The company has emphasized on the importance of maintaining the integrity through open organization, and new employees are encouraged to adapt to the Disney affiliation with ease. While still maintaining an environment of employee acceptance, there is a training system for every employee to keep with the integrity of Disney. The environment created by the company paves the way for the desired customer service. With every effort to achieve their goal of "Bringing Happiness to Millions," they still develop a training program to educate their employees with skills to interact, but retain the sense of a community within them (Robbins, 2008).

In customer services: for example in Parks and Resort, Disney's training is very thorough. Disney expects employees to be at their best in terms of attentiveness, cleanliness and informative. If these are not met, then they are considered to be not qualified to work at Disney Park and Resort. Even when the expectations are high, majority of Disney's employees take pride in their work (Gibson & Ivancevich, 2005).

References

Robbins, S. (2008). Organizational Behaviour: Global and Southern African Perspectives. New York: Pearson

Gibson, J. & Ivancevich, J.…… [read more]


Quality Management How Important Essay

Essay  |  2 pages (604 words)
Style: Harvard  |  Bibliography Sources: 4

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The continual evolution of strategic planning and execution is also taking into account quality more than ever due to compliance requirements of state, local, federal and global agencies across regulated and unregulated industries (Johannsen, 1996). What emerges from the iterative nature of quality management being integrated into strategy planning and implementation are maturity models that indicate relative level of quality program goal attainment. At the highest levels of quality management maturity within a strategic planning process, the culture of a given firm has engrained the values and techniques into all core business processes (Calingo, 1996). Aside from the cost benefits and continued improvement in process performance, this approach also ensures a company will have a strong foundation for future growth as well. All of these factors contribute to greater agility and resilience in turbulent economic times.

Conclusion

The ability of a company to change its strategic planning approach to integrate TQM and comparable techniques often determines how effective they will be over the long-term with new product introductions and continued profitability (Calingo, 1996). The integration of strategic quality management directly into a company's foundational approach to defining and executing new strategies is crucial to their long-term success.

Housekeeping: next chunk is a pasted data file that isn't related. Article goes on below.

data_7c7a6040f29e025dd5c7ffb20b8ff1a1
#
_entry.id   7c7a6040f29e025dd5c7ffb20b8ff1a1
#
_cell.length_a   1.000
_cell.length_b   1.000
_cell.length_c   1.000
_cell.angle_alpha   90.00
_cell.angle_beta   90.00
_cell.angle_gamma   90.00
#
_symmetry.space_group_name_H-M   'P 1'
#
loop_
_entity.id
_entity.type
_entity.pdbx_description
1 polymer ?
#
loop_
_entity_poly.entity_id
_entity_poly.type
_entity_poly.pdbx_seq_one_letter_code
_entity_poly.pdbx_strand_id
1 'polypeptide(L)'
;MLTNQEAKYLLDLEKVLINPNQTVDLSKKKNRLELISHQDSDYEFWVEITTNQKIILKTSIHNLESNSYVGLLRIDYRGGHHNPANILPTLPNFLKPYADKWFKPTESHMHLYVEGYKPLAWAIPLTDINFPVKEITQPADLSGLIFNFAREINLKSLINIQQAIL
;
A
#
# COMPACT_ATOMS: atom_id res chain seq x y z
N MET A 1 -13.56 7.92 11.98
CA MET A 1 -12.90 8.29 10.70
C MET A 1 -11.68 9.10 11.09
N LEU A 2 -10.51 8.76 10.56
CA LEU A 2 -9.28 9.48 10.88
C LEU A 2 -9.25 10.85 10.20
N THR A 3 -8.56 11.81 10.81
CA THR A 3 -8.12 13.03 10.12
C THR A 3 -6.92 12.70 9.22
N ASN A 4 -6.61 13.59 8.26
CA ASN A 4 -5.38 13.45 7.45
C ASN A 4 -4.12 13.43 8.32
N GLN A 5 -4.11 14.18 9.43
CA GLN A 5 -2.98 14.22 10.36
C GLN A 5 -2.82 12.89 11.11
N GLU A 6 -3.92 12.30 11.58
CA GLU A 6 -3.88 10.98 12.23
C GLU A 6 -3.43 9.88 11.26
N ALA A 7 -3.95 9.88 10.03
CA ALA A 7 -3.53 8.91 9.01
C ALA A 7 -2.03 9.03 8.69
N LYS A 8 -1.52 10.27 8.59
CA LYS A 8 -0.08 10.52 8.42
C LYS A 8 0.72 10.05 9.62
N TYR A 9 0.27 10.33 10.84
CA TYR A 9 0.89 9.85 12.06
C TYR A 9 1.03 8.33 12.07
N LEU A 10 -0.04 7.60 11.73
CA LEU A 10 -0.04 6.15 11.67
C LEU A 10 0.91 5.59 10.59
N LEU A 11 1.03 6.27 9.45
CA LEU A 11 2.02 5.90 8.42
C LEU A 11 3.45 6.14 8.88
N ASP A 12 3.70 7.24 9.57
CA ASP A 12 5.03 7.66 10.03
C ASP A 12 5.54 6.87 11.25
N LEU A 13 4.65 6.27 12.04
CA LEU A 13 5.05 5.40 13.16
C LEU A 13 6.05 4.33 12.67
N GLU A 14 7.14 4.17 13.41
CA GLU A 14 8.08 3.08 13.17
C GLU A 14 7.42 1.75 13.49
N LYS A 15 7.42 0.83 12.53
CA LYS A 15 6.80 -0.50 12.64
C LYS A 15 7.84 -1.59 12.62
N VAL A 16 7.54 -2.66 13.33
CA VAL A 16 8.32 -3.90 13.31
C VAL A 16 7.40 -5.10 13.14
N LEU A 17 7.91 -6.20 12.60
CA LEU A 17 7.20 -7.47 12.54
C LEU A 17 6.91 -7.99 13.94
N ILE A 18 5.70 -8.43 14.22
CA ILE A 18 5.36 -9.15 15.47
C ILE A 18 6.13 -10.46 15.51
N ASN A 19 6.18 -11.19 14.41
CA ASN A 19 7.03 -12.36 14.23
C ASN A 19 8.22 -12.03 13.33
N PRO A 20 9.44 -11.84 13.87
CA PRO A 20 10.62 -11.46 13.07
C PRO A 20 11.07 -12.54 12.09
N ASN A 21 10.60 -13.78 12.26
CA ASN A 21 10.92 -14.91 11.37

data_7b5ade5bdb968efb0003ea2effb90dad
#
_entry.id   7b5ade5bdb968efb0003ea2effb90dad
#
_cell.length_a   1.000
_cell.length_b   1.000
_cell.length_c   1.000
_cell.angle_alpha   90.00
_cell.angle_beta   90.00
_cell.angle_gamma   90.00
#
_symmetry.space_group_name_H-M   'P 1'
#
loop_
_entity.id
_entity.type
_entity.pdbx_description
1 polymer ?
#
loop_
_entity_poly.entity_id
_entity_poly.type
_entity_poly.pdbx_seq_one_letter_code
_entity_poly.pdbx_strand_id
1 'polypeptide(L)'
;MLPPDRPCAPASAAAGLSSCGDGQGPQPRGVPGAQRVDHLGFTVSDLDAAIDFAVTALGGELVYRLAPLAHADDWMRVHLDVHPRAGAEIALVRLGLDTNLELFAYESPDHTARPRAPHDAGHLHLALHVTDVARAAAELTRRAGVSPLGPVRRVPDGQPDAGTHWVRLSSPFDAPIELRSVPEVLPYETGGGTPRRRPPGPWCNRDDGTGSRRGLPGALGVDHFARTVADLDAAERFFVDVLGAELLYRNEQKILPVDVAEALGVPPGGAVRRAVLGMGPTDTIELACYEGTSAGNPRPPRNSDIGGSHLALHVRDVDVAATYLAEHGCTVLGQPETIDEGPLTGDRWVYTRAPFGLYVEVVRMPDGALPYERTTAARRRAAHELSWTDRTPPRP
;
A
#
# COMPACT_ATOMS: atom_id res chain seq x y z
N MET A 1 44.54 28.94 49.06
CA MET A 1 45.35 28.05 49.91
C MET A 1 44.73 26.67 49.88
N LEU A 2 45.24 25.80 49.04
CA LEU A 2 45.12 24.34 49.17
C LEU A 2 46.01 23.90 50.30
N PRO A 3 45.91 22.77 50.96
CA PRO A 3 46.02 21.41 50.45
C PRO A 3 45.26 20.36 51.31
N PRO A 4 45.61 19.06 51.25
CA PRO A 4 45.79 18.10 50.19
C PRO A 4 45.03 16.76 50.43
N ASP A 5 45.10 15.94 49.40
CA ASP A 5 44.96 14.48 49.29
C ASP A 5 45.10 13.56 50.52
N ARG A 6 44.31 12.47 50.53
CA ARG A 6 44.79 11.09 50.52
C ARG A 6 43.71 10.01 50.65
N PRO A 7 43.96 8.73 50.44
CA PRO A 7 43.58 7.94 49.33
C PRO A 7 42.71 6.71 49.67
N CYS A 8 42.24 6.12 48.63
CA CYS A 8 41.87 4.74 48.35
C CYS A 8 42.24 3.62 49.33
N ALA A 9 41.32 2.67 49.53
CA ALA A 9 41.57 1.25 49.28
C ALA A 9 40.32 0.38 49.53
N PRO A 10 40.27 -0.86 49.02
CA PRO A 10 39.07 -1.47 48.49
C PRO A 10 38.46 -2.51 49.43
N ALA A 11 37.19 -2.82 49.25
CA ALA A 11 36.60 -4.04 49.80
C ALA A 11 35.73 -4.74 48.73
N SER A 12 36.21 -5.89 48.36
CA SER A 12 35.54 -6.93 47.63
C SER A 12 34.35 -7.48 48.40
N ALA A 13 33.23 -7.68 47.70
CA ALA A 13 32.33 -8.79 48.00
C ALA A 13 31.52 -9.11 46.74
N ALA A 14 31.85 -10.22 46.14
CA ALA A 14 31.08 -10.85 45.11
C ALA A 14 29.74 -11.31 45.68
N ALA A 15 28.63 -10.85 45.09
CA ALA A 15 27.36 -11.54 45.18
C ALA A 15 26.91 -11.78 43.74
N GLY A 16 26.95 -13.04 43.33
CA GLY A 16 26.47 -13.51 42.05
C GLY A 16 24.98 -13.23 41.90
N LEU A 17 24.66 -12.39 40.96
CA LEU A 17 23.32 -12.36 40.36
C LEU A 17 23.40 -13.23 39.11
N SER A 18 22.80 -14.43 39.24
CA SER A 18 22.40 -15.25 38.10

References

Calingo, L.M.R. (1996). The evolution of strategic quality management. The International Journal of Quality & Reliability Management, 13(9), 19-37.

Frankforter, S.A. (1998). Strategic total quality management: Corporate performance and product quality. Academy of Marketing Science.Journal, 26(4), 352-352.

Johannsen, C.G. (1996). Strategic issues in quality management: I. theoretical considerations. Journal of Information Science, 22(3), 155-164.

Nowak, A. (1997). Strategic relationship between quality management and product innovation. The Mid - Atlantic Journal of Business, 33(2), 119-135.

OToole, T., & Harrington, D. (1998). Tracing the evolution of quality management: Lessons from the development of strategic management. Irish Journal of Management, 19/20(2), 139-152.

Pruett, M., & Thomas,…… [read more]


Enterprise, Balancing Quality Management Initiatives Essay

Essay  |  2 pages (580 words)
Bibliography Sources: 4

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In addition, the quality of management is just as critical to their organizational performance. Integrating management of quality including Total Quality Management (TQM) into their BEST Model took several iterations over a period of years (de Kort, 2004, pg. 378). All the effort led to one of the best-performing Business Excellence models in existence today. The BEST Model is comprised of the following components. First there is the Business Excellence (BE) aspects of the BEST Model which concentrates on the quality of management that Philips is relying on to drive its quality management initiatives deep into the culture of the company. Second, the Speed (S) aspect of the Business Excellence framework speaks to the need for a very high need for urgency and continual performance improvement. Eliminating the non-value added components of any management workflow is critical in this regard (de Kort, 2004,379). Philips relies on Business Process Reengineering (BPR) as a means to continually drive speed into their core process and strategy areas and support these areas of the BEST Model (de Kort, 2004, pp. 378). The final aspect of the BEST Model is teamwork, with is concentrating on the continual improvement of communications and collaboration. In this area of the BEST Model, the company makes extensive use of Balanced Scorecard (BSC) methodologies and programs, in addition to a continual evaluation and monitoring of Key Value Drivers (KVD) that provide greater visibility into performance based on collaboration (de Kort, 2004, pg. 379). Using all of these components together the Philips Business Excellence (PBE) Model was also designed. The intent of the PBE Model is to serve as a frame of reference for assessing improvements in quality management over time, while… [read more]